Friday, August 26, 2016

Beck Bogert & Appice

The thing about Jeff Beck is why is he not more prolific? Indeed, why is he famous at all? Hi Ho Silver Lining  was huge in the early Seventies but it was recorded in 1967 and not released until a year later when it failed to make the Top Ten. It is also atypical of Beck's work, being written by American commercial tunesmiths and produced by Mickie Most. Since then Beck has always been referred to reverentially as a Guitar God. Where's the evidence? Not here, I'm afraid. I truly believed it was when I eagerly sought out the album in '73-'74 but hearing it again today I realise that the catchy riffs on Black Cat Moan and Superstition are in fact bass riffs and presumably the work of Tim Bogert. Actually, when Beck's lead kicks in on Superstition the track wanders off into meaningless axe whiffle.

Just as with Hi Ho, the standout tracks here are the work of others - Stevie Wonder, obviously, for Superstition, and Don Nix for Black Cat Moan and Sweet Sweet Surrender. Nix also produced the three standouts whilst the other five tracks are the work of 'The Boys'. Of these Why Should I Care is my favourite of the moment. It would make a fabulous Ramones-style punk anthem if only it could be shorn of the self-indulgent solos in the middle.

Tim Bogert and Carrmine Appice joined Beck after Vanilla Fudge disbanded in 1970. Both are still working today. Beck's career is now in its sixth decade. He still shows up from time to time on other people's albums. Every couple of years he pops up accompanying someone more current on Jools Holland's TV show Later. What I feel he has failed to do is establish a solo identity or signature sound. You can usually tell when Clapton is playing. You can always tell when J J Cale is playing. How do you know it's Beck?

Beck, Bogert & Appice the album is a milestone in the career of all three members. It stands as an antidote to the prog rock nonsense of Yes and ELP which was big at the time. It is simple, honest and at its best when most bluesy. Black Cat Moan should really be as well known as Hi Ho Silver Lining and is a classic of its kind. Beck, Bogert & Appice the band came together at the end of 1972 and had broken up by the middle of 1974. This and a live album of their one and only tour are memorials to a moment.

Tuesday, August 02, 2016

The Secret Agent TV dramatisation BBC 1

I've very much enjoyed Tony Marchant's three-part dramatization of the Conrad original. It's been twenty years or more since I read the novel, so I only remembered certain aspects. I remembered the name of the agent (Verloc) and who it was got blown up by the anarchist bomb. But I hadn't remembered Winnie's fate or a confrontation between Stone and the Russian. I certainly hadn't remembered anything at all about Ossipon. Indeed I wondered why such an obviously peripheral character was getting so much airtime. Then came the multiple twists at the end of Episode 3. Are they actually in the novel? Only one way to find out.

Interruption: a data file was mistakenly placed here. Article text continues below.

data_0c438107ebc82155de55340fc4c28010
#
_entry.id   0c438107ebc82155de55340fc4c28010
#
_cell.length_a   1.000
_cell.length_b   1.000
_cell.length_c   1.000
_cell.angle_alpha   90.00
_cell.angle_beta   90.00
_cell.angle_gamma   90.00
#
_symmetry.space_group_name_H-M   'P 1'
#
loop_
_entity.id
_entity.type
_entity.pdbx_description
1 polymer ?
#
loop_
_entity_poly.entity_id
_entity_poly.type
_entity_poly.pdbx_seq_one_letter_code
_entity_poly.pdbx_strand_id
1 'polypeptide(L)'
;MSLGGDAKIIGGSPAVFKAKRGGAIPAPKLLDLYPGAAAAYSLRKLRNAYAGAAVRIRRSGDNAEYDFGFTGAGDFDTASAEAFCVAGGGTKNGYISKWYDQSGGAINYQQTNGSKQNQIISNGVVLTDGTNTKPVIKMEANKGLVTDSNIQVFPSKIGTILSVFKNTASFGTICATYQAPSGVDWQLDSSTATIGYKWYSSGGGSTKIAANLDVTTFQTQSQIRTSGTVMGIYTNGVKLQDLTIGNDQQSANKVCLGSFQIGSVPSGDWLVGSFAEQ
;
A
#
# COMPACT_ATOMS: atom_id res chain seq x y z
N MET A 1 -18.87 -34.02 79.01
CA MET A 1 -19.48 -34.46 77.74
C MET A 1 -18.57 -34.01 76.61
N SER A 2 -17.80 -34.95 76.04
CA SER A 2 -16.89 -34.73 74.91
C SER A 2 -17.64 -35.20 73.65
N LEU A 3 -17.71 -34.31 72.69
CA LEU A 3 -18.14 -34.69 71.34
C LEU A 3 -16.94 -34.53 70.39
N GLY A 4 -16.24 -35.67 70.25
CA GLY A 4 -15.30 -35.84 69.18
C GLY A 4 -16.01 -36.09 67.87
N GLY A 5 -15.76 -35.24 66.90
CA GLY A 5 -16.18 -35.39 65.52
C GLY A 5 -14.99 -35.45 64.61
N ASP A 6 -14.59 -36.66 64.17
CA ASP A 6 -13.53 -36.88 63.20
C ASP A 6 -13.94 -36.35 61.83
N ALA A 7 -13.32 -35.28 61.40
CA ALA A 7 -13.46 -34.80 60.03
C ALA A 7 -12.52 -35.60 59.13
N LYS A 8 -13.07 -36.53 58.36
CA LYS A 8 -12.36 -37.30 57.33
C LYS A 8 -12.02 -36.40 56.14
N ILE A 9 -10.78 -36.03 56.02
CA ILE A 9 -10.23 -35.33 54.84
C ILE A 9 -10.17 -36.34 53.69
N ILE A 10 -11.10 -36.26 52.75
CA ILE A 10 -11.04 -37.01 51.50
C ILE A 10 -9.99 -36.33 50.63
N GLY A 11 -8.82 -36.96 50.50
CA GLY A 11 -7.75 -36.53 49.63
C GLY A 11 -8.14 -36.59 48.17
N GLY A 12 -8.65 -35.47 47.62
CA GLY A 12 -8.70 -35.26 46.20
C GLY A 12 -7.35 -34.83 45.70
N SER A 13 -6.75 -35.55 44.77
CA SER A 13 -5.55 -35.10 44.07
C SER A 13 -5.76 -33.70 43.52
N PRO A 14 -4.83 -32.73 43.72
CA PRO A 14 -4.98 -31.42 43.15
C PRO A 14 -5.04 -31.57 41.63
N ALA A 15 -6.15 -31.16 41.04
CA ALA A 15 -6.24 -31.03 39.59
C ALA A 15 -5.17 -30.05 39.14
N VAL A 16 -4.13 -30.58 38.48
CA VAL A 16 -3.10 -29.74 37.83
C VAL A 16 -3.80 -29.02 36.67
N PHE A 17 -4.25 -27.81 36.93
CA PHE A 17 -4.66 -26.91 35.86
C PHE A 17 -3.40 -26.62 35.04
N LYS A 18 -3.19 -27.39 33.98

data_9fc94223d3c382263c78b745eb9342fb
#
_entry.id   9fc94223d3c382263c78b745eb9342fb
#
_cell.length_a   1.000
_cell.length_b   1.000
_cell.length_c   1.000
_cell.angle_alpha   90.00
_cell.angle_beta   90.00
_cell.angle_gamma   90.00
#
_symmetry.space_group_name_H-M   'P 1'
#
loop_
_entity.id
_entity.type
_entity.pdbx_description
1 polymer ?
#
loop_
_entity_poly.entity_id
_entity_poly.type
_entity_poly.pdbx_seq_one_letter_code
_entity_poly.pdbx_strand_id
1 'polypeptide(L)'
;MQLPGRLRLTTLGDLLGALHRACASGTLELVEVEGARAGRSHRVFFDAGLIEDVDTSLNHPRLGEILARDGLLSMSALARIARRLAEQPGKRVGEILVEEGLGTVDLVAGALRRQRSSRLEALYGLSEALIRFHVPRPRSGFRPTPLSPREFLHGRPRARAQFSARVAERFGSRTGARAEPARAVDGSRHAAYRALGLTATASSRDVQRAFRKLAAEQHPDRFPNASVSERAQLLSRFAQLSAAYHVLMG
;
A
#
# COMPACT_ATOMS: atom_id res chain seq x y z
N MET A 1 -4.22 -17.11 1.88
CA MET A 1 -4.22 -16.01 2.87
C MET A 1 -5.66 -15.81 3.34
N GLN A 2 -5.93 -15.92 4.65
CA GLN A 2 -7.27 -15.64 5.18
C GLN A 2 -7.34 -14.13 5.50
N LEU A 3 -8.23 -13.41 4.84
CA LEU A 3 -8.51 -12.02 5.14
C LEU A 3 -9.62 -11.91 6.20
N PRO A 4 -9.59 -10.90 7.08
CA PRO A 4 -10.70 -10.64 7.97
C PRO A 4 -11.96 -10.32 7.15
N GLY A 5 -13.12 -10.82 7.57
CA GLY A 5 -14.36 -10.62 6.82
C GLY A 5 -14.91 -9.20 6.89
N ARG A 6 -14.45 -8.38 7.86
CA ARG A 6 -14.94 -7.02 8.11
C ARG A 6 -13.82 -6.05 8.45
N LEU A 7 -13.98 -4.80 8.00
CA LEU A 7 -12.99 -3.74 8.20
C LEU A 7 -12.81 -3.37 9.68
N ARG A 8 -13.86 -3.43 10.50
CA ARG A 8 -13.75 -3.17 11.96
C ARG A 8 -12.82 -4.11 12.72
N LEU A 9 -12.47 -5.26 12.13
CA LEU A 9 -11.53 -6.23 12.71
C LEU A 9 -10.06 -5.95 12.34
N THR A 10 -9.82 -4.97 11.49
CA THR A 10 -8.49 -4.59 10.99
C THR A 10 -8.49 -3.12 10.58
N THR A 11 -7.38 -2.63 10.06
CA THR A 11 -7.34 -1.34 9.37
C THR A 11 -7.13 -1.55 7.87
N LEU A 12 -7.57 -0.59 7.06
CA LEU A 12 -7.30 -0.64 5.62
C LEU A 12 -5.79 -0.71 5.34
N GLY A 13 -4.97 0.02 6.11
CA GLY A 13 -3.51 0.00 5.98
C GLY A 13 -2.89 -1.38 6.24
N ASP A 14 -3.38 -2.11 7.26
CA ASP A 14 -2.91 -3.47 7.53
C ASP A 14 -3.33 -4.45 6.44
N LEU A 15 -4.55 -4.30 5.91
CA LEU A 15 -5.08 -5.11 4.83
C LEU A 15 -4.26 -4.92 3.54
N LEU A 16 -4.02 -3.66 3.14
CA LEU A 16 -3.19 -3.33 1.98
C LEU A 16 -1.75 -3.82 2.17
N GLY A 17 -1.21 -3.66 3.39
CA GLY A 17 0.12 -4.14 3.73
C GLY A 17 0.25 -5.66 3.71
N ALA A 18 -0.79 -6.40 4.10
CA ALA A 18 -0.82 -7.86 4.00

Some critics objected that Episode 1 was too talky. I assume they allude to the political discussions hosted by Verloc at his pornography emporium in Soho. These were critics in rightwing broadsheets and they are instructed that only media pundits are allowed to discuss politics in the UK, especially on the BBC. Marchant, thankfully, is too well-established to care what the Murdoch/Barclay Press has to say about anything. He gave his anarchists due consideration, as did Conrad, who of course shared their Eastern European lineage if not their beliefs. It is always hard with Conrad, in his later works (The Secret Agent was written in 1907 though it is set a generation earlier) to judge where his personal sympathies lie. He is a writer of extraordinary complexity and depth. Marchant was rightly content to leave the viewers to make their own judgements.

The acting was first rate. Toby Jones is a major star and brought a servile, pathetic quality to Verloc which I had not seen in earlier adaptations. It therefore became clear that the only way he could marry a fiesty younger woman like Winnie (the magnificent Vicky McClure) was by taking on her mother and half-witted brother. Stephen Graham was compelling as Inspector Heat and I have never seen Tim Goodman-Hill give a finer performance as his socially and politically ambitious superior. Ian Hart  gave a bravura cameo as the bomb-making Professor and Raphael Acoloque may well become a star on the back of his performance as Ossupon. He has a great face for film and TV.
The direction was good, apart from one weird cut from Goodman-Hill leaving the Russian embassy to a tight close-up on Winnie in Soho, and the production sumptuous.